The odd truth of working as a Temporal Interventionist is that some there and thens are better than others. History books make the past sound like one thrilling event after another. But for every Shoot Out at the OK Corral moment of excitement, there’s days, weeks, months and years of people just doing the things that people have to do. Things important enough to keep them alive and their society functioning. Plenty of the all-too-usual human drama, but not the stuff of great historical drama. Most people don’t believe that when I tell them, though.

I leaned against the window frame, squinting against a dry, hot wind blowing across the Kansas prairie and into my face, bringing the gritty taste of fine dust into my mouth whenever I licked my lips. Sometimes I think about the fact that the dust might literally have once been part of someone I knew in another long ago there and then. Usually, I try not to think about that, but something about the apparently endless prairie and the seemingly endless wind brought it to mind now, along with memories of the Earps and their brief moment in another western town where the wind had always seemed to be blowing hard.

The thin curtain drawn back from the hotel window fluttered in that wind. From my second story room, I could see down the main drag of Junction City, Kansas circa July, 1918 A.D. Such as it was. Lots of wood structures, some brick and some sandstone block construction, primitive internal combustion-driven automobiles contending for space on the road with horse-drawn wagons, and a few clouds in a faded blue sky as yet contaminated mainly only by that damned dust.

A cluster of men wearing drab military uniforms came around a corner, offering a small reminder of the hosts currently grinding each other into the bloody mud of Europe, just as they’d been doing for the last four years here and now. I knew that particular war was finally drawing to a close. If I wanted to, I could find out the names of the soldiers I saw and learn which of them would die before the end of the war. I didn’t want to.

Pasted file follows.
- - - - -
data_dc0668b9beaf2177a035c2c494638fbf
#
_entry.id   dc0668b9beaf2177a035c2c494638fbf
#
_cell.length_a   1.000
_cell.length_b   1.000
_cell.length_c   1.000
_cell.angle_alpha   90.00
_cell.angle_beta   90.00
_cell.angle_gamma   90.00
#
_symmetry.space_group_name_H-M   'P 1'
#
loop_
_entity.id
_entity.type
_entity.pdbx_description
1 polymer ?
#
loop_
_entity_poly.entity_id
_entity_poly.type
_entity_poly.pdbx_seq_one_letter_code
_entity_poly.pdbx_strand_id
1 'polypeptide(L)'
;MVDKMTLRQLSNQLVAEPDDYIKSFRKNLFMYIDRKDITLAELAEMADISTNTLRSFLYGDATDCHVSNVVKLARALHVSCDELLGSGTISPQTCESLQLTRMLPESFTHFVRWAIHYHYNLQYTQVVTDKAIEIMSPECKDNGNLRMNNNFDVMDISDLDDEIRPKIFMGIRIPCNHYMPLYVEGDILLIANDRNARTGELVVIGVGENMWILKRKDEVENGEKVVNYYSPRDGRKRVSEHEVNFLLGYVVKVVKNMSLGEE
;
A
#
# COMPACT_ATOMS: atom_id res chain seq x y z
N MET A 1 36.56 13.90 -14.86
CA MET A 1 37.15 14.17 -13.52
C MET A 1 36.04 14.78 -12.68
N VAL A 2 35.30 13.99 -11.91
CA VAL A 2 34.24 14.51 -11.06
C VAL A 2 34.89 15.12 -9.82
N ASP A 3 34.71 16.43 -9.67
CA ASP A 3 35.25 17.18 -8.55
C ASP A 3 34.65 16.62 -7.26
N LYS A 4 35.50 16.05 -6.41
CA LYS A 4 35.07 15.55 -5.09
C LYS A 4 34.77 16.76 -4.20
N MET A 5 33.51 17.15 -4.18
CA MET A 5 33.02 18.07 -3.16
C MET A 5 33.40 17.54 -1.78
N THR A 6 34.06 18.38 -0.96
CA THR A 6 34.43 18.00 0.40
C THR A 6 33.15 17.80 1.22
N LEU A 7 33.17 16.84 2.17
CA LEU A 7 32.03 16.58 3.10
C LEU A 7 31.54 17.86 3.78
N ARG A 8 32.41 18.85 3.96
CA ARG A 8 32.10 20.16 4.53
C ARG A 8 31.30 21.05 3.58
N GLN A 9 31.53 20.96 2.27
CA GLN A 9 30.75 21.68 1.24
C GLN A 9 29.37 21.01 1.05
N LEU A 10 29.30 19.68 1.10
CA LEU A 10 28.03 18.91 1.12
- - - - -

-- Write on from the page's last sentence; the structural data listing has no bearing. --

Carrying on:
Instead, I gathered up the coat local fashion demanded I wear despite the weather, wished I could do without the neck-tie local fashion likewise demanded, took a drink of the lukewarm water remaining in the pitcher the room boasted instead of a sink, and headed for one of the local grain suppliers.

I had to walk into the sun to get there, but local fashion at least had the wisdom to also demand hats with brims, so I was protected from the worst of the glare. “Jeannie. Confirm my directions to this place.”

“One more block down, then two blocks south. Just before the railroad track.”

“Thanks.” Jeannie, my implanted personal assistant, had a wonderful navigational package. A female friend of mine had once remarked that my having Jeannie inside me was perfect for a man, since it meant I could ask for directions without anyone knowing I’d done so.

The grain supply office was filled with the musty smell of a different kind of dust, this from the endless bushels of wheat which passed through the office or the nearby grain elevators. I could see the grain dust as well, clouds of it floating gently in the air currents, as I walked down the line of sample bags, looking for specific seeds for wheat variants which had gone extinct between now and the future I came from. A lot of people needed those extinct plant seeds, and needed them enough to be willing to pay the large sum needed to bring me to Kansas in the early years of the twentieth century.